To my fellow Scoop.it curators we owe Bryan and Joseph thanks for reminding us of what Robin Good taught me – add value or your Scoop.it won’t scale. That lessons is applicable to much more than how we use Scoop.it.


Marty

Added to G+ too
https://plus.google.com/102639884404823294558/posts/TUsNtsAsjWp

 


Via Martin (Marty) Smith, Robin Good
Elizabeth Hutchinson's insight:

As someone who does link to twitter from scoop.it it is really interesting to  hear what people like and dislike about the link. I am trying more to add my thoughts on my  scoops, which is hopefully useful. Content curation is real skill and I am happy to be learning from others. Thank you for your thoughts Marty, Robin and Bryan. I will share this on twitter as I do believe that others should read it :) 

more...
Karen Dietz's comment, August 22, 2014 2:07 PM
Right on Marty! I'm re-scooping this as a way to help that learning along about how to really use Scoop.it well and leverage it.
Karen Dietz's curator insight, August 22, 2014 2:25 PM

FYI Folks -- I trust that the reviews I write about the articles I curate help people along in their business storytelling journey. I know that there are many curators out there who do not add reviews/comments to the articles they highlight. 


As a result, Scoop.it and other curation sites are getting a backlash because audience members are tired of getting a link to an article that brings them to Scoop.it, and then requires another click to get to the article. Now I know that is annoying. And there is nothing of value offered between clicks.


Marty's response to the original blog post is right on. Read it along with all the other comments. Truly illuminating.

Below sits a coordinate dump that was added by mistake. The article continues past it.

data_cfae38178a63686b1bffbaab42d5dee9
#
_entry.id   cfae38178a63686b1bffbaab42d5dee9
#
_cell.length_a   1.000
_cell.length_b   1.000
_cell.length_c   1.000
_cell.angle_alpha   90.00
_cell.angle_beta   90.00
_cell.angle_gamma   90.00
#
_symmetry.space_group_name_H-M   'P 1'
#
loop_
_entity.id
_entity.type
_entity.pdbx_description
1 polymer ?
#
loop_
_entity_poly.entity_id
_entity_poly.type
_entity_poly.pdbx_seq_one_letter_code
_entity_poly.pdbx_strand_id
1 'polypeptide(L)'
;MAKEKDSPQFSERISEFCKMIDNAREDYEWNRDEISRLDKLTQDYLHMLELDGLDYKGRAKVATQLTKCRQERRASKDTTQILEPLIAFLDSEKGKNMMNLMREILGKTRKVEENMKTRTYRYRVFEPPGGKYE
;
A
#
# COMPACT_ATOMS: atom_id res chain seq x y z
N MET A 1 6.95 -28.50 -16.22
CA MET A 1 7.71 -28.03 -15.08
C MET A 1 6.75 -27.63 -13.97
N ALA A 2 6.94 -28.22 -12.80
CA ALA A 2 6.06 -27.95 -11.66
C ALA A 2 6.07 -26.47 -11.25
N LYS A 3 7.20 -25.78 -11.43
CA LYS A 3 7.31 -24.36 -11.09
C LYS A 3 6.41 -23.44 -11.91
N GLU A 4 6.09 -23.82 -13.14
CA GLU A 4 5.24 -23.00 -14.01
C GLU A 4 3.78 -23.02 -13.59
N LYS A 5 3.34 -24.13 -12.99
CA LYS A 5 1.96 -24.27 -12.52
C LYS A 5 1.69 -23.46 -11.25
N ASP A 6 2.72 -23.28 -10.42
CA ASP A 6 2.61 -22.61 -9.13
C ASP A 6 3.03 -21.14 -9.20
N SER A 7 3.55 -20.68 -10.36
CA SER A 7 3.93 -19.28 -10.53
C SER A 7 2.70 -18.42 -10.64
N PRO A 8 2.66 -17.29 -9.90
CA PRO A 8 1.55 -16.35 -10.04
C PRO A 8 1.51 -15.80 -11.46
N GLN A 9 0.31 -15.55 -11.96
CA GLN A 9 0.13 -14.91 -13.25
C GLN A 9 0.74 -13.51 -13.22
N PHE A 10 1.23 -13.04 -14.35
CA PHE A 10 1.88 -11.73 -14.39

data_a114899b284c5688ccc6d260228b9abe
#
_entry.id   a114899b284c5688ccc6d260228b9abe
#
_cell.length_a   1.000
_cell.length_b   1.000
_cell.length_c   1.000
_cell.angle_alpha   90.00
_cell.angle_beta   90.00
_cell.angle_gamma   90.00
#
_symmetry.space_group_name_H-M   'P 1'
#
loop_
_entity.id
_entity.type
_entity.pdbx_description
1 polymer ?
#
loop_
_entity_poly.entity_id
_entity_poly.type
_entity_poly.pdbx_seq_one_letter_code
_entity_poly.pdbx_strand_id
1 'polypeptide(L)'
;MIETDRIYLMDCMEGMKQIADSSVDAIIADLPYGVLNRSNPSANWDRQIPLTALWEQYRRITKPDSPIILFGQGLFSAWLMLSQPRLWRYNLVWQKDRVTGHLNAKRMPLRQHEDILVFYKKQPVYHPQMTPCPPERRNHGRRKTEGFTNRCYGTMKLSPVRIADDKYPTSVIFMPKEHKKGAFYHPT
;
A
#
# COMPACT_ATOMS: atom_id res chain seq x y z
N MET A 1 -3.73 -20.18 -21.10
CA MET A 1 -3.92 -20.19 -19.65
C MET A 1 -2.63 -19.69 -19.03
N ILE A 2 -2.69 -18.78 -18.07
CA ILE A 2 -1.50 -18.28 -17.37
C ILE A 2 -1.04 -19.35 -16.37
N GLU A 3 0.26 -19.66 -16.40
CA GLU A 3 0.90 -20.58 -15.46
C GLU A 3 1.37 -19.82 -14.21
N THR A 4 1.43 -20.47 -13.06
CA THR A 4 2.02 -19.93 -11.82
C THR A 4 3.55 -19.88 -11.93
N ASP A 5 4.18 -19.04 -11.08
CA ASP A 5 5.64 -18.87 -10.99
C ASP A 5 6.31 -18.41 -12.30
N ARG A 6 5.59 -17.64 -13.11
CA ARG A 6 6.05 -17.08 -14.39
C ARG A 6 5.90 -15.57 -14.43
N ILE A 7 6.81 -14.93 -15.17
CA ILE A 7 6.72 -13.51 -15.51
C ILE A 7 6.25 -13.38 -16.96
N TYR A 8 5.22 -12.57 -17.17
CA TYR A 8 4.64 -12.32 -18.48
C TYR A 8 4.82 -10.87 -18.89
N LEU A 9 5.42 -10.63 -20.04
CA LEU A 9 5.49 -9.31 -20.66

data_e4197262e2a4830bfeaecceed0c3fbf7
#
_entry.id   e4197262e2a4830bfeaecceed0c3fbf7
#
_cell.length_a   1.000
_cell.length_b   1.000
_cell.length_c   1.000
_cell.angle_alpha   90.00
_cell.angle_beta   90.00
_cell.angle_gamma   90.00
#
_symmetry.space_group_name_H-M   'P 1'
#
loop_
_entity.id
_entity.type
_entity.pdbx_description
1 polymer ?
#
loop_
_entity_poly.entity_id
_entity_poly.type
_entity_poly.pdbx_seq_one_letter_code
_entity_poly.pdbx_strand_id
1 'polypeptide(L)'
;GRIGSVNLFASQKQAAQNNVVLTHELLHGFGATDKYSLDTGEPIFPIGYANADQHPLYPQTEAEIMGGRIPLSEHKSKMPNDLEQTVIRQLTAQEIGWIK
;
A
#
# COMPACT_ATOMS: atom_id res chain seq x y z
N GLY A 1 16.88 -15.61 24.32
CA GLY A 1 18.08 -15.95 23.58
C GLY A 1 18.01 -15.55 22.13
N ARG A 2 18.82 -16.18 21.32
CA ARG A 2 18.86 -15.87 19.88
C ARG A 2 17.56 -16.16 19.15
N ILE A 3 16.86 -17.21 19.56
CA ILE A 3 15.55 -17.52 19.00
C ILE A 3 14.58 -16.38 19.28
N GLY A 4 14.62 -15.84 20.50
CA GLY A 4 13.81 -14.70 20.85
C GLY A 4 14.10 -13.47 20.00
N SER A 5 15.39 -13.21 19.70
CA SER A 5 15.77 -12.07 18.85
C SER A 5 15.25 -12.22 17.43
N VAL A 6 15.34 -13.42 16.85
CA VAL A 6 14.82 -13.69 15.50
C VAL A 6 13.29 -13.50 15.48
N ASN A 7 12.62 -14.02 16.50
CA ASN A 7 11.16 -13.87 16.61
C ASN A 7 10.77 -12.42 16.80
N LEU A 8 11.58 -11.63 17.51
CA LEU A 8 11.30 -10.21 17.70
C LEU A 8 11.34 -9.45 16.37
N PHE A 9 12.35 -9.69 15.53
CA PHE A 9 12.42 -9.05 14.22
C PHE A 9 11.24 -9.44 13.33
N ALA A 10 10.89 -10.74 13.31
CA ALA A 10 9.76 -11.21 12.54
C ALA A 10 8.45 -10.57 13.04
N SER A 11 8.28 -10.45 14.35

Other than a rant for me, what's the value of this post to you and business storytelling?


Namely this -- no matter what medium you use -- blogging, curating, digital storytelling -- make sure you are actually adding value for your audience. Expand their knowledge, give them tools, show them how, and offer your excellent insights. The stories you share have to connect to your audience in these ways. Anything else is a waste.


All of these posts and reviews add up to telling your story in a big picture way. So thanks Marty for addressing this issue, and reminding us about principles for quality curation. I've learned a lot from both you and Robin!


Karen Dietz

Bob Connelly's comment, November 23, 2014 7:11 PM
Being new to Scoop.it, I was glad to read this. I wouldn't have thought about this...
Rescooped by Elizabeth Hutchinson from 21st Century Information Fluency
Scoop.it!

Students as Curators of Their Learning Topics

Students as Curators of Their Learning Topics | Sharing Information literacy ideas | Scoop.it

Robin Good: Must-read article on ClutterMuseum.com by Leslie M-B, exploring in depth the opportunity to have students master their selected topics by "curating" them, rather than by reading and memorizing facts about them.

 

"Critical and creative thinking should be prioritized over remembering content"

 

"That students should learn to think for themselves may seem like a no-brainer to many readers, but if you look at the textbook packages put out by publishers, you’ll find that the texts and accompanying materials (for both teachers and students) assume students are expected to read and retain content—and then be tested on it.